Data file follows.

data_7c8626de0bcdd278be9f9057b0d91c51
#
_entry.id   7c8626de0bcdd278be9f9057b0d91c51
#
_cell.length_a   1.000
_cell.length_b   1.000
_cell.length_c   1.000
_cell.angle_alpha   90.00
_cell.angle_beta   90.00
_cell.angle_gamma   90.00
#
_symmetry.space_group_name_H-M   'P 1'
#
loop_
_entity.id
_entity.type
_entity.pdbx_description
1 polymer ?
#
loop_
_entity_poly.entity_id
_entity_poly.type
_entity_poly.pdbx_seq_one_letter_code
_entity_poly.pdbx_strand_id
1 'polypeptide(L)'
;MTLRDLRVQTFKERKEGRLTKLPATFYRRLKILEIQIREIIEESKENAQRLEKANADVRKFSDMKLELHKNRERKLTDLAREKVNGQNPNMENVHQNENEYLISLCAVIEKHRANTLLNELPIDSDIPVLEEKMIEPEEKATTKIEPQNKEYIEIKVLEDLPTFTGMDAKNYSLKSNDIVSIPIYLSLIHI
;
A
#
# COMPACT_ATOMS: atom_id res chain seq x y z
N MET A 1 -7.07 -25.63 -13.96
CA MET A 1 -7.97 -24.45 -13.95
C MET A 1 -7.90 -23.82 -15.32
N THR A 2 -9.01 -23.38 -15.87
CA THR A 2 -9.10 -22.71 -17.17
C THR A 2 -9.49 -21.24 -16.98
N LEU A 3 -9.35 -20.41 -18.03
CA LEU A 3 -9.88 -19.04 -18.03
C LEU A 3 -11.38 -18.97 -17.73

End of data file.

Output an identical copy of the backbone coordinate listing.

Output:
data_7c8626de0bcdd278be9f9057b0d91c51
#
_entry.id   7c8626de0bcdd278be9f9057b0d91c51
#
_cell.length_a   1.000
_cell.length_b   1.000
_cell.length_c   1.000
_cell.angle_alpha   90.00
_cell.angle_beta   90.00
_cell.angle_gamma   90.00
#
_symmetry.space_group_name_H-M   'P 1'
#
loop_
_entity.id
_entity.type
_entity.pdbx_description
1 polymer ?
#
loop_
_entity_poly.entity_id
_entity_poly.type
_entity_poly.pdbx_seq_one_letter_code
_entity_poly.pdbx_strand_id
1 'polypeptide(L)'
;MTLRDLRVQTFKERKEGRLTKLPATFYRRLKILEIQIREIIEESKENAQRLEKANADVRKFSDMKLELHKNRERKLTDLAREKVNGQNPNMENVHQNENEYLISLCAVIEKHRANTLLNELPIDSDIPVLEEKMIEPEEKATTKIEPQNKEYIEIKVLEDLPTFTGMDAKNYSLKSNDIVSIPIYLSLIHI
;
A
#
# COMPACT_ATOMS: atom_id res chain seq x y z
N MET A 1 -7.07 -25.63 -13.96
CA MET A 1 -7.97 -24.45 -13.95
C MET A 1 -7.90 -23.82 -15.32
N THR A 2 -9.01 -23.38 -15.87
CA THR A 2 -9.10 -22.71 -17.17
C THR A 2 -9.49 -21.24 -16.98
N LEU A 3 -9.35 -20.41 -18.03
CA LEU A 3 -9.88 -19.04 -18.03
C LEU A 3 -11.38 -18.97 -17.73